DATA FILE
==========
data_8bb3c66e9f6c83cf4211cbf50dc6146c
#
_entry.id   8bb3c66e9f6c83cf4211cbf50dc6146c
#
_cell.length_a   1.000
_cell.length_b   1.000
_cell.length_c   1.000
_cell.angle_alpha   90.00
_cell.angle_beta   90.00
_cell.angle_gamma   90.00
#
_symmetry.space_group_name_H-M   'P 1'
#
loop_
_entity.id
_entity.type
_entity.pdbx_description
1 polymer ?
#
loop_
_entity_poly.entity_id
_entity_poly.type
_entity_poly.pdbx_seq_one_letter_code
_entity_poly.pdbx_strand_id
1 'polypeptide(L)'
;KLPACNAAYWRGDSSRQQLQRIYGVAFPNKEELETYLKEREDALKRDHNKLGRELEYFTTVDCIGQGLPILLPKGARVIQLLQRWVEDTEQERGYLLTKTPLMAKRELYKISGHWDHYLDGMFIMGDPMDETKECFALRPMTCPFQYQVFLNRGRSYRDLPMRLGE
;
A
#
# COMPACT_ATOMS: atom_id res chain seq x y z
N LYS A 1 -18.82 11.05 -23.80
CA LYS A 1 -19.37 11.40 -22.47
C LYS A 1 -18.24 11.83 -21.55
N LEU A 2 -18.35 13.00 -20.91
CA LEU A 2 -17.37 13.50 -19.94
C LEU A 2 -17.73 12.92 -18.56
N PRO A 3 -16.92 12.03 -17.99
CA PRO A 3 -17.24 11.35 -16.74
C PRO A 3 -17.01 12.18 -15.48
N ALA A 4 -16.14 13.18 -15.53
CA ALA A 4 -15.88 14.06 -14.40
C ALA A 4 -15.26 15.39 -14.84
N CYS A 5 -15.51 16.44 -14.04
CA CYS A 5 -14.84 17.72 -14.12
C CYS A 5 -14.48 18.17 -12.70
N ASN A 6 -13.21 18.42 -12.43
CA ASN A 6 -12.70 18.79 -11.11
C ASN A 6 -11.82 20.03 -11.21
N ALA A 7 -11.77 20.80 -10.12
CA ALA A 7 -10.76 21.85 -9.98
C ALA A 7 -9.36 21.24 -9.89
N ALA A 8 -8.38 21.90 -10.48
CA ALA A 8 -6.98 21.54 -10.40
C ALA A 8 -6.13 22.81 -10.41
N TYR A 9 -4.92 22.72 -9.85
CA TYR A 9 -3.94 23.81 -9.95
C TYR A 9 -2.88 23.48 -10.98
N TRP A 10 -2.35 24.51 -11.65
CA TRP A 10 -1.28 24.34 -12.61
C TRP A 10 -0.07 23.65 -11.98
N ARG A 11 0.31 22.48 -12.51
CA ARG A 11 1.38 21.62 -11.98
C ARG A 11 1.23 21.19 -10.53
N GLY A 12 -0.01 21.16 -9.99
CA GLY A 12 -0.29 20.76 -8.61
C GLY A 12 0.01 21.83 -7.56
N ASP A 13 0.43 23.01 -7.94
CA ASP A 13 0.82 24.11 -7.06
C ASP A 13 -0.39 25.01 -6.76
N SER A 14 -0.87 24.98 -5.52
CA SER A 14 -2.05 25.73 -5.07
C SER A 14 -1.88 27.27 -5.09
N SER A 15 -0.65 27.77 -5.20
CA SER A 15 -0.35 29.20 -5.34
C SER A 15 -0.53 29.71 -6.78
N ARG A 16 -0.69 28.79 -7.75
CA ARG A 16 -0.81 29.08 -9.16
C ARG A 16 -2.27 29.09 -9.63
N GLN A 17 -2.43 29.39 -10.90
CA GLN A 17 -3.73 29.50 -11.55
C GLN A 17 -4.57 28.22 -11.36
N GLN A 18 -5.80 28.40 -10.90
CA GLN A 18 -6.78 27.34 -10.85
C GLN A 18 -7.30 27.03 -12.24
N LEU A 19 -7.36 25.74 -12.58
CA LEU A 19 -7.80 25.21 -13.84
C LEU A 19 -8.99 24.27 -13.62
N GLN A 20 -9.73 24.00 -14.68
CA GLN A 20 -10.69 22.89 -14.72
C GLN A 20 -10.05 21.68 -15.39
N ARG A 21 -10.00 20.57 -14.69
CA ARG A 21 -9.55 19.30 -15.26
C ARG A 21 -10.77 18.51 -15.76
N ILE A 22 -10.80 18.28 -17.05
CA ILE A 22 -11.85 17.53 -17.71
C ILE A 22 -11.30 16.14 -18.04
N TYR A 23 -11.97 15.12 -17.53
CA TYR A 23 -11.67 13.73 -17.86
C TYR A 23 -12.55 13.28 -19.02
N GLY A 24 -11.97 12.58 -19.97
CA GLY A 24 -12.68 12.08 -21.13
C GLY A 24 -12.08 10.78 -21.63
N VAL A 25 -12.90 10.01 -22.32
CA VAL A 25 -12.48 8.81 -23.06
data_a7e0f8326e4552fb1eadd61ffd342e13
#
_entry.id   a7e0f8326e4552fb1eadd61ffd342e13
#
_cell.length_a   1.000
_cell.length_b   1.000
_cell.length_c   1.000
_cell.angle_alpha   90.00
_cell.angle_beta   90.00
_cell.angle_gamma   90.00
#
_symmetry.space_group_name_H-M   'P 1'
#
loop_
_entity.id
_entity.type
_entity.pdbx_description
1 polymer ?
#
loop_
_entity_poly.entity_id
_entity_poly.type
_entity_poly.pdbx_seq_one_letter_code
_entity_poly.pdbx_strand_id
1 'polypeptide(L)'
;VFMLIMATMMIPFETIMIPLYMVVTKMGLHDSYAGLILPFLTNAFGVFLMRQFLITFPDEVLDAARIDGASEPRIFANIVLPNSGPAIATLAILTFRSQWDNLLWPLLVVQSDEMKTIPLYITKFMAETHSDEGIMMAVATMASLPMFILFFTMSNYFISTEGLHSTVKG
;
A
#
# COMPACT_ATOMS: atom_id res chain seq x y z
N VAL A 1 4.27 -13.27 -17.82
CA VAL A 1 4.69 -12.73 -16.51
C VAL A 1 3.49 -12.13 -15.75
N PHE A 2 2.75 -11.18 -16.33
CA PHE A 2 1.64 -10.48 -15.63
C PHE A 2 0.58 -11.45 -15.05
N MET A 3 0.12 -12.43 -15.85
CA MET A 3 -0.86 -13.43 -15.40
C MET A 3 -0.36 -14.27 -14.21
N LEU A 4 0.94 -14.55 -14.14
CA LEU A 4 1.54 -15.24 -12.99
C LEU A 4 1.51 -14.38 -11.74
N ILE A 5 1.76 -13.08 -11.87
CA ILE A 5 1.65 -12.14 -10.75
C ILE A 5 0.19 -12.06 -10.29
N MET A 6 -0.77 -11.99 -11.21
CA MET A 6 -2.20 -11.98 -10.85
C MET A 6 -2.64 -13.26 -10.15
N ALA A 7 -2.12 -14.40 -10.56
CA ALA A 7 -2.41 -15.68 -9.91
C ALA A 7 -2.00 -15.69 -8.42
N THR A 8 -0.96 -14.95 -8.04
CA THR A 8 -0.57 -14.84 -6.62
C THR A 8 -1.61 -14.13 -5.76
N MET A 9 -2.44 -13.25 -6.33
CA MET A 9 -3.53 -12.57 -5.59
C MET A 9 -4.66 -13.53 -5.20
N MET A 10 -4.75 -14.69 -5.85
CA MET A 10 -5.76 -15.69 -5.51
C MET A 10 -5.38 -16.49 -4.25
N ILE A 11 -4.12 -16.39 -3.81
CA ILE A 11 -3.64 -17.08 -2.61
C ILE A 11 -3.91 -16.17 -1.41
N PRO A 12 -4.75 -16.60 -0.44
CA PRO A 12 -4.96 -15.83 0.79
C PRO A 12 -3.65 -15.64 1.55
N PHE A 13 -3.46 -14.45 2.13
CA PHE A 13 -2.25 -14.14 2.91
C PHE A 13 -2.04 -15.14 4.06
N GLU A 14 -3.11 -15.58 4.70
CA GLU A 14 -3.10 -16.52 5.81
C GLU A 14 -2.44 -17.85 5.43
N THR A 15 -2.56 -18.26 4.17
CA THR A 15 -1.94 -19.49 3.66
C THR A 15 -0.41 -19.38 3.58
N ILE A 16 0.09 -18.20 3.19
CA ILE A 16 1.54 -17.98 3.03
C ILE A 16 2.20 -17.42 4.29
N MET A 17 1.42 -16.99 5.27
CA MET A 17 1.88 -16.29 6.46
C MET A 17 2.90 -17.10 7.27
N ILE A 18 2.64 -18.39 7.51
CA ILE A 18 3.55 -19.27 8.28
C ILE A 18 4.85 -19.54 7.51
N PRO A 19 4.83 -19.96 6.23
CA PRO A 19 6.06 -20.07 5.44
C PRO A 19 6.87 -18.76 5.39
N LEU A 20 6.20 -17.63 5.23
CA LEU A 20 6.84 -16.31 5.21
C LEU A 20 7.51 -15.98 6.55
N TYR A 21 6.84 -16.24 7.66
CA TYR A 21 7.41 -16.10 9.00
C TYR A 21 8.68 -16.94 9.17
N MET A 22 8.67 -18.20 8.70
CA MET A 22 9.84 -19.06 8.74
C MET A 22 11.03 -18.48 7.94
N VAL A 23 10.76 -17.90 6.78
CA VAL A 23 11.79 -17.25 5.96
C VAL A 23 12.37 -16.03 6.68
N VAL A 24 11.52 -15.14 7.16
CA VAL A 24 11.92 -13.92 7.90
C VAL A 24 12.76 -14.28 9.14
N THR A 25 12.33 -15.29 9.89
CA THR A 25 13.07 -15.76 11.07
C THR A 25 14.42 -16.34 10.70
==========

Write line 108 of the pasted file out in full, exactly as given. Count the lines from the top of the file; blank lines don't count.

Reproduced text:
#